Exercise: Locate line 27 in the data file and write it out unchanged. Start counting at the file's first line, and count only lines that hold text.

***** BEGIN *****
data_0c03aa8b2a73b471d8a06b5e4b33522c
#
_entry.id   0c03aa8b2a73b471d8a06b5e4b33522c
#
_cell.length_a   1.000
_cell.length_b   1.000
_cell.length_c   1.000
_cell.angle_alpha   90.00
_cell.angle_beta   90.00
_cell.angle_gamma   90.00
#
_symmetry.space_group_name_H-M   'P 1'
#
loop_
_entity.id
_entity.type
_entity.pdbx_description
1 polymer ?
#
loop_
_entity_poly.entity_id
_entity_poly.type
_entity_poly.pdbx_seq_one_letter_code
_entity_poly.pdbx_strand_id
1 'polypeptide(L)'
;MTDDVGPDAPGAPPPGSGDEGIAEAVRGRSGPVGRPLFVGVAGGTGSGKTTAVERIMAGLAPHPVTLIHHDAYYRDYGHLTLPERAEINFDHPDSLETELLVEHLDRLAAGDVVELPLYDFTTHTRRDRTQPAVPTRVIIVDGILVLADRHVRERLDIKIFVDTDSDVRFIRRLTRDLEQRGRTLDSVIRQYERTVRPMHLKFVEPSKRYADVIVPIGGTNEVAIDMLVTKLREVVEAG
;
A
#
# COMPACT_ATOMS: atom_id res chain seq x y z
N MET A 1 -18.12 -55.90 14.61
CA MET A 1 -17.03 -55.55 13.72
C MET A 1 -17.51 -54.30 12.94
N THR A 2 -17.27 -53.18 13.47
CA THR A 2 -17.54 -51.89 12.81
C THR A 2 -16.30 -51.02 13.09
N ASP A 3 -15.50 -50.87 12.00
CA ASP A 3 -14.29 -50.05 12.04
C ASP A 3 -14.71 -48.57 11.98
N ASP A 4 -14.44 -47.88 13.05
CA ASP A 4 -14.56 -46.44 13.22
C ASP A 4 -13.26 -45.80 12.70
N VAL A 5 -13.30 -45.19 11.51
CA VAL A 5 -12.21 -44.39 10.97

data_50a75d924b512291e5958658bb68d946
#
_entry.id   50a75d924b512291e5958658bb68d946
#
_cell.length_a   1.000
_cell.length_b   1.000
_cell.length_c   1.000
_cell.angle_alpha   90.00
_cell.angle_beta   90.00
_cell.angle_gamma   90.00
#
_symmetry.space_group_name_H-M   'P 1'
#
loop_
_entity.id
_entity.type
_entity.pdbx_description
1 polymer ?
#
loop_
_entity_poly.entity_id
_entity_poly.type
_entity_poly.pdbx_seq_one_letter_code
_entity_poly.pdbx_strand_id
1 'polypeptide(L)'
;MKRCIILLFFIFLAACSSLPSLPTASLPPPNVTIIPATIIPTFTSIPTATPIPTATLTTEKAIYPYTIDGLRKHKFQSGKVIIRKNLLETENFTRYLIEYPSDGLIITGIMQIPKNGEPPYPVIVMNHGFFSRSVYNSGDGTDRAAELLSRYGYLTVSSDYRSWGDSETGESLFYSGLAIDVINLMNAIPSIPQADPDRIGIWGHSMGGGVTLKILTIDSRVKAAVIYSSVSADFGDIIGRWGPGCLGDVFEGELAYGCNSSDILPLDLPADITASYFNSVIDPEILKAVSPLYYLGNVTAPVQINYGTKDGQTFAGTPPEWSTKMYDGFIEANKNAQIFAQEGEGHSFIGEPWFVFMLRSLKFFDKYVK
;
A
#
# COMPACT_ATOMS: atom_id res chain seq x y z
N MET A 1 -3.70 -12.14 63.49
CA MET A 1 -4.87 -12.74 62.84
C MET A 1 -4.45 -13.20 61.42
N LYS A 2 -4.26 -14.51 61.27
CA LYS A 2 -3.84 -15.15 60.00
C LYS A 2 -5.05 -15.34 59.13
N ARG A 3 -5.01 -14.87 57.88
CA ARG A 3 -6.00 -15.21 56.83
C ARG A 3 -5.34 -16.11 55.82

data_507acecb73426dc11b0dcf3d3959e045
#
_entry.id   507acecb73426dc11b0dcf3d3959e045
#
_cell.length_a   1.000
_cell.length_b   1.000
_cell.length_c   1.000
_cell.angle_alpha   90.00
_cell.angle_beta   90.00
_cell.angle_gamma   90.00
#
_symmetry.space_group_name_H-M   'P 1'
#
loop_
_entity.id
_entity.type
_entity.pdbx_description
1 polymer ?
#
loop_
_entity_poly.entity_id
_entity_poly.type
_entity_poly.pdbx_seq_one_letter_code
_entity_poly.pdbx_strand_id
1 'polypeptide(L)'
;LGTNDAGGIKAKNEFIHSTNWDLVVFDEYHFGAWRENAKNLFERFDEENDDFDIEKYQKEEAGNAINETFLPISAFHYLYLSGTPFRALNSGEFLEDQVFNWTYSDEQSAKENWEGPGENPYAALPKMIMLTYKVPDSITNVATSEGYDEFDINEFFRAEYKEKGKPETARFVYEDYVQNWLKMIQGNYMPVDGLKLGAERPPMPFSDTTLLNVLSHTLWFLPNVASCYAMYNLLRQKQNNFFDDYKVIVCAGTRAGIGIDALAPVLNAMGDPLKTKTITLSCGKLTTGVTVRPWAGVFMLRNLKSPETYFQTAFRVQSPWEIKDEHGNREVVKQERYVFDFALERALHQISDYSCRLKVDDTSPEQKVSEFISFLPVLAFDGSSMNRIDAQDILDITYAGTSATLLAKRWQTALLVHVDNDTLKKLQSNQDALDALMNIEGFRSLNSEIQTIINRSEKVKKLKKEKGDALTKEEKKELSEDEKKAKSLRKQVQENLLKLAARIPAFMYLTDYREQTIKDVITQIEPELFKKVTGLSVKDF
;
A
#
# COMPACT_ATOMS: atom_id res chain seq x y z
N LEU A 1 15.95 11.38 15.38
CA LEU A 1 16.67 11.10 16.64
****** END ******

;